I. What to do Before an audit
Performing an internal “Audit Check”
As the dealer principal, how do you know if your service department is in compliance with the factory? A simple meeting with your service manager is not sufficient. Whether or not your service manager is aware that the department is deviant, it is not likely that you will be notified. Learn to be pro-active rather than waiting for a large charge back before making the necessary changes.
jlwarranty has devised the “Self Audit Checklist” so you can personally monitor and check your service department’s warranty job card compliance. These checklists include the primary points that auditors are keying on.
First, you will need to plan a meeting with all personnel involved with warranty. Then, using the “Self Audit Checklist,” personally go through each of the points and note the names of individuals who are ultimately responsible for checking each point. The checklist has been broken down into separate job categories to assist you. On your master copy you will document who is responsible for examining each point and list a follow-up date and action required, if necessary.
Check out jlwarranty's Self Audit Checklist to see if you're ready!
Next, randomly pull a few job cards (warranty and shop copies) from the previous month. Inspect each claim against the “Self Audit Checklist.” If one or more checkpoints are violated, the claim could result in a debit during an audit. Look for trends so you can find the root of the problem. For instance, if you are noticing the customer’s signature is not present on job cards, check the service advisor’s number or name on the job card and counsel that individual. Or if you notice that your technicians are not noting the necessary documentation (cause of failure, correction, specifications, etc.), plan a shop meeting to discuss those issues. You may want to have your service manager or warranty administrator present during your review in case you have any questions.
The key is the follow-up. Conduct your “review” monthly or bimonthly to make sure the appropriate changes are being made. No matter what is found on each review, a meeting should be held (with all service personnel attending) to focus on areas that need improvement and areas that have improved. Don’t expect what you don’t inspect.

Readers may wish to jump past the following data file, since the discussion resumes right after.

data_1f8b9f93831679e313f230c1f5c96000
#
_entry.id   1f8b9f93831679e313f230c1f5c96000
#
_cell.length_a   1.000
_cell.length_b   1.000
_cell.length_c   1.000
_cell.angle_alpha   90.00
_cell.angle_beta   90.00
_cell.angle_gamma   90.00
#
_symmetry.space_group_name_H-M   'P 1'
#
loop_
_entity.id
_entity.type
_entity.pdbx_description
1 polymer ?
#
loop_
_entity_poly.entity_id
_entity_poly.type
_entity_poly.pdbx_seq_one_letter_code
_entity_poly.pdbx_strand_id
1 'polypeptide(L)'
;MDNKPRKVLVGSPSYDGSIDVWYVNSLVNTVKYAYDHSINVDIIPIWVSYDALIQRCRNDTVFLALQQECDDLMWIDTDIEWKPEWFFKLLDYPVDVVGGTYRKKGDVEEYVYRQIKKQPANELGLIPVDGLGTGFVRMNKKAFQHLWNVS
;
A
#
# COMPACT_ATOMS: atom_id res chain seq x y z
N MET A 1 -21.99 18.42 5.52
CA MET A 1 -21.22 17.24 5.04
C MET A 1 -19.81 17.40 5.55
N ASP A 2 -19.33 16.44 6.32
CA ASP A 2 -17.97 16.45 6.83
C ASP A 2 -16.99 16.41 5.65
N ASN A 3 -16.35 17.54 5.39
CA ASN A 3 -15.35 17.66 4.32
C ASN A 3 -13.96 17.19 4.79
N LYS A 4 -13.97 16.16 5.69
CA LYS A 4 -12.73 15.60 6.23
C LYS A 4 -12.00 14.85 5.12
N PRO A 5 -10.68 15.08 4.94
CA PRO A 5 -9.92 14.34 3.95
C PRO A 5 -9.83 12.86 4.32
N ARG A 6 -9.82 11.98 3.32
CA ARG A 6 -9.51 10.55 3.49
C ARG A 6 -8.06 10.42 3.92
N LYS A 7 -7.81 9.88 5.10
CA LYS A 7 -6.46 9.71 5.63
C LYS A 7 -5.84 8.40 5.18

Remember, if you have any questions feel free to call jlwarranty (800-852-6298). Don’t wait until it’s too late and you are faced with a costly chargeback. The manufacturers’ auditors may hand you a large charge back, but they can’t spend much time training you where you went wrong. If you continually “audit check” your service department, you decrease the chances of a large charge back substantially.
Audit Proofing Yourself
Analyzing factory statistical reports is an important management process. You must review areas of high expense and maintain a line of communication with the manufacturer. The factory provides reports concerning warranty expense, such as the 126, POPPS, and Service Agent Analysis Summary reports and reviews. These reports are sent out to dealers monthly for every franchise. Some dealer principals do not understand these reports or are unaware that they even exist. They should be taken seriously and analyzed extensively. The factory is actually showing you where you have potential problems and your dealership should be taking advantage of it. Find the root of each problem and make corrections to improve your expense trends.
Some manufacturers also send out self-reviews. Dealers are furnished a list of job cards to review for possible problem areas. The dealer then reviews each repair area and is given the opportunity to refund money to the manufacturer where appropriate. Always keep copies of all records when completed. These dealer self-reviews can be a warning sign. Don’t ignore them.
It is important that you have individuals on your staff that are knowledgeable with your manufacturer’s policies and procedures. This manual is generally updated and published every year. We often find that members of the service department have never heard of the service policy manual or don’t know where it might be found. It is our recommendation that you make it a requirement that all service staff read and be familiar with the sections in the manual that apply to them. Have employees sign a statement that they have read the applicable sections of the policy manual and have a clear understanding of it.
Make all dealership personnel aware that the dealer principal has an agreement with the manufacturer that states he or she agrees to properly administer all of the manufacturer’s policies and procedures as they stand. This is the dealer’s responsibility. The factory will hold dealers solely responsible for the validity and accuracy of all claims and in all matters pertaining to such claims. It’s the dealer’s responsibility to insure that this very important phase of their operation is conducted in a responsible, efficient, and effective manner.